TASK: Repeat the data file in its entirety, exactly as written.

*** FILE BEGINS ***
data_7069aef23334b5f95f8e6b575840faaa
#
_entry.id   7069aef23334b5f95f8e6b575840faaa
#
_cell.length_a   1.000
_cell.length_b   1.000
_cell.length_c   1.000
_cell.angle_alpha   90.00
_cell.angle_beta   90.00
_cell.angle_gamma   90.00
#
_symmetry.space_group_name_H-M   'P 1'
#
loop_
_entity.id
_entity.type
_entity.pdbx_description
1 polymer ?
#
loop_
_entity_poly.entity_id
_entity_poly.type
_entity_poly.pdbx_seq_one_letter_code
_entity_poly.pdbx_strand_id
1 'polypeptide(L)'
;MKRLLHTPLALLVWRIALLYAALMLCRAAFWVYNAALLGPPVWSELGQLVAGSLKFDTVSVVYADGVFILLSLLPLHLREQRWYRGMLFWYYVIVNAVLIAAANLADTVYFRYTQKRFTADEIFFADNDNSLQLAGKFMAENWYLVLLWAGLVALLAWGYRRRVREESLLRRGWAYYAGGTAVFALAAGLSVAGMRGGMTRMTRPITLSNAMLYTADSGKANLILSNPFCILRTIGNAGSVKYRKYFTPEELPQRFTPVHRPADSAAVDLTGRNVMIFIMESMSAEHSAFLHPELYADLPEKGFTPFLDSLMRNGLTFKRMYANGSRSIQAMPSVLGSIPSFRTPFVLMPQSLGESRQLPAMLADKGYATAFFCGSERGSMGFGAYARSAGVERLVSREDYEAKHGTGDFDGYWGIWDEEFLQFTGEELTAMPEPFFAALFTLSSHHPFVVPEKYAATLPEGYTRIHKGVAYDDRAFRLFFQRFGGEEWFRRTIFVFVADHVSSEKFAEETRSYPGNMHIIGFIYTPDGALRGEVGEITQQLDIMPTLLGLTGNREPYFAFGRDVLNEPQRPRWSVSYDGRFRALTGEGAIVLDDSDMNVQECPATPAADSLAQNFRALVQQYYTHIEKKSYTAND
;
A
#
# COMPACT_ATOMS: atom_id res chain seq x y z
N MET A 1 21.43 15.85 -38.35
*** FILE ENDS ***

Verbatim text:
data_7069aef23334b5f95f8e6b575840faaa
#
_entry.id   7069aef23334b5f95f8e6b575840faaa
#
_cell.length_a   1.000
_cell.length_b   1.000
_cell.length_c   1.000
_cell.angle_alpha   90.00
_cell.angle_beta   90.00
_cell.angle_gamma   90.00
#
_symmetry.space_group_name_H-M   'P 1'
#
loop_
_entity.id
_entity.type
_entity.pdbx_description
1 polymer ?
#
loop_
_entity_poly.entity_id
_entity_poly.type
_entity_poly.pdbx_seq_one_letter_code
_entity_poly.pdbx_strand_id
1 'polypeptide(L)'
;MKRLLHTPLALLVWRIALLYAALMLCRAAFWVYNAALLGPPVWSELGQLVAGSLKFDTVSVVYADGVFILLSLLPLHLREQRWYRGMLFWYYVIVNAVLIAAANLADTVYFRYTQKRFTADEIFFADNDNSLQLAGKFMAENWYLVLLWAGLVALLAWGYRRRVREESLLRRGWAYYAGGTAVFALAAGLSVAGMRGGMTRMTRPITLSNAMLYTADSGKANLILSNPFCILRTIGNAGSVKYRKYFTPEELPQRFTPVHRPADSAAVDLTGRNVMIFIMESMSAEHSAFLHPELYADLPEKGFTPFLDSLMRNGLTFKRMYANGSRSIQAMPSVLGSIPSFRTPFVLMPQSLGESRQLPAMLADKGYATAFFCGSERGSMGFGAYARSAGVERLVSREDYEAKHGTGDFDGYWGIWDEEFLQFTGEELTAMPEPFFAALFTLSSHHPFVVPEKYAATLPEGYTRIHKGVAYDDRAFRLFFQRFGGEEWFRRTIFVFVADHVSSEKFAEETRSYPGNMHIIGFIYTPDGALRGEVGEITQQLDIMPTLLGLTGNREPYFAFGRDVLNEPQRPRWSVSYDGRFRALTGEGAIVLDDSDMNVQECPATPAADSLAQNFRALVQQYYTHIEKKSYTAND
;
A
#
# COMPACT_ATOMS: atom_id res chain seq x y z
N MET A 1 21.43 15.85 -38.35